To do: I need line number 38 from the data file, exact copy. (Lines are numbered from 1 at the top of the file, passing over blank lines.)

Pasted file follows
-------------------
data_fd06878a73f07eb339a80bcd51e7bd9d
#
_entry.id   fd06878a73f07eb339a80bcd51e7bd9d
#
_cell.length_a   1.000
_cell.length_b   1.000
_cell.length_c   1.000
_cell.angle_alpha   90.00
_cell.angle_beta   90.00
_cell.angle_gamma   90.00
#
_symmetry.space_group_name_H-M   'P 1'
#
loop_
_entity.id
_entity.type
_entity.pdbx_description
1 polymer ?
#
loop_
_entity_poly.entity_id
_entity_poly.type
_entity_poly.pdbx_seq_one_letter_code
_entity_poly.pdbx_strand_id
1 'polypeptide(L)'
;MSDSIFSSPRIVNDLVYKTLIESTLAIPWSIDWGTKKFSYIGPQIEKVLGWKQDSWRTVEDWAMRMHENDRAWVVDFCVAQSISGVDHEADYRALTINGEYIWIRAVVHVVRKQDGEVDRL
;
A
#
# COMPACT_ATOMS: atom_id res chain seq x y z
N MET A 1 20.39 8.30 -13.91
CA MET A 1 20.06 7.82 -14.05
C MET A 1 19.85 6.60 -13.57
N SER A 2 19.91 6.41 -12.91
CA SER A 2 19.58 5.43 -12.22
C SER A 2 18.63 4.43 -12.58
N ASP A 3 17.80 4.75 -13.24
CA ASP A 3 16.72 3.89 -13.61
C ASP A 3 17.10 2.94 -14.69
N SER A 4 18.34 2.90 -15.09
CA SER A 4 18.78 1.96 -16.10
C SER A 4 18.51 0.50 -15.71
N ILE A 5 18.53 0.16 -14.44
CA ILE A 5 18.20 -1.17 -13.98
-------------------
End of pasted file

CA ASP A 3 16.72 3.89 -13.61